Transbound Emerg Dis. 2019 Oct 6. doi: 10.1111/tbed.13382. [Epub ahead of print] Quantification of visits of wild fauna to a commercial free-range layer farm in the Netherlands located in an avian influenza hot-spot area assessed by video-camera monitoring.

Elbers ARW1, Gonzales JL1.
Author information

1 Dept. of Bacteriology and Epidemiology, Wageningen Bioveterinary Research, Houtribweg 39, 3848 BW, Lelystad, Netherlands.


Free-range poultry farms have a high risk of introduction of avian influenza viruses (AIV), and it is presumed that wild (water)birds are the source of introduction. There is very scarce quantitative data on wild fauna visiting free-range poultry farms. We quantified visits of wild fauna to a free-range area of a layer farm, situated in an AIV hot-spot area, assessed by video-camera monitoring. A total of 5,016 hours (209 days) of video recordings, covering all 12 months of a year, were analyzed. A total of 16 families of wild birds and five families of mammals visited the free-range area of the layer farm. Wild birds, except for the dabbling ducks, visited the free-range area almost exclusively in the period between sunrise and the moment the chickens entered the free-range area. Known carriers of AIV visited the outdoor facility regularly: species of gulls almost daily in the period January - August; dabbling ducks only in the night in the period November - May, with a distinct peak in the period December - February. Only a small fraction of visits of wild fauna had overlap with presence of chickens at the same time in the free-range area. No direct contact between chickens and wild birds was observed. It is hypothesized that AIV transmission to poultry on free-range poultry farms will predominantly take place via indirect contact: taking up AIV by chickens via wild-bird-faeces-contaminated water or soil in the free-range area. The free-range poultry farmer has several possibilities to potentially lower the attractiveness of the free-range area for wild (bird)fauna: daily inspection of the free-range area and removal of carcasses and eggs; prevention of forming of water pools in the free range facility. Furthermore, there are ways to scare-off wild birds e.g. use of laser equipment or trained dogs.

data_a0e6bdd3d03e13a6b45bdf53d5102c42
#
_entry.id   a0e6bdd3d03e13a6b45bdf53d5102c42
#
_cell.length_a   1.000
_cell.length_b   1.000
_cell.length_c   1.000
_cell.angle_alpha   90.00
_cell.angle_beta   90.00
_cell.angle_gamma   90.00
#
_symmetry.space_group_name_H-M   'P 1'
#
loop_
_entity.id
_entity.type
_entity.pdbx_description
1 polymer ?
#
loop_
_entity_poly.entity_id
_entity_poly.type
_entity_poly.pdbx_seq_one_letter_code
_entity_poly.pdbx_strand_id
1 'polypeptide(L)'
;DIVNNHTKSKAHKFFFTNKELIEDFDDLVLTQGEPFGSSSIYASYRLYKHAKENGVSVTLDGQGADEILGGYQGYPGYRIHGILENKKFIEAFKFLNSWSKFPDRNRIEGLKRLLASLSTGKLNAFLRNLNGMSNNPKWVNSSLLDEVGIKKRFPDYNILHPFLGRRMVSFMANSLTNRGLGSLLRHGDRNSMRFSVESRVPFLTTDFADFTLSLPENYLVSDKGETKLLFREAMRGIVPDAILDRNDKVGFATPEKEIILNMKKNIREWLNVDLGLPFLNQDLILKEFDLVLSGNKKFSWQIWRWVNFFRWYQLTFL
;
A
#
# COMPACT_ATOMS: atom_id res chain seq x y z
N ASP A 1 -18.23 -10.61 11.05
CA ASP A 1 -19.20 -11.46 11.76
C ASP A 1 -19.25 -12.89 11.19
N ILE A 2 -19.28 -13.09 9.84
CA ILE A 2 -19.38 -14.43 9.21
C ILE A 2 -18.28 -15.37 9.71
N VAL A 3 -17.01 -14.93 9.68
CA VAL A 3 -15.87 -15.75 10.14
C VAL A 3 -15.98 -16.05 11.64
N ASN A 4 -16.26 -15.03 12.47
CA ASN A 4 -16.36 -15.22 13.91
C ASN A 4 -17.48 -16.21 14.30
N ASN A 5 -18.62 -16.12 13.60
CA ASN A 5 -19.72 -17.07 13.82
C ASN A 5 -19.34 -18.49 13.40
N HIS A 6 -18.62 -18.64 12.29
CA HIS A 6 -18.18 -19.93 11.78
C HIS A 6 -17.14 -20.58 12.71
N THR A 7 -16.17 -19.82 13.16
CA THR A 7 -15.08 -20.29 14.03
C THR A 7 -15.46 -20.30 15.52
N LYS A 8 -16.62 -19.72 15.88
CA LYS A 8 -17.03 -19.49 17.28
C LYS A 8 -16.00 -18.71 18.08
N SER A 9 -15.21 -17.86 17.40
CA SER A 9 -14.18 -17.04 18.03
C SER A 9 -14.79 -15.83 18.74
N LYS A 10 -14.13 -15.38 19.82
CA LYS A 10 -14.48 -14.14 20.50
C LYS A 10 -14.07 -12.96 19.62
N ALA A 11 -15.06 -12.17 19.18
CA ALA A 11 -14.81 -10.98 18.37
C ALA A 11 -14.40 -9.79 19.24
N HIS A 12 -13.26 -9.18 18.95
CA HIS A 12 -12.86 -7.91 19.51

2019 Blackwell Verlag GmbH.


avian influenza; ducks; free-range poultry; gulls; water pools; wild fauna

PMID: 31587498 DOI: 10.1111/tbed.13382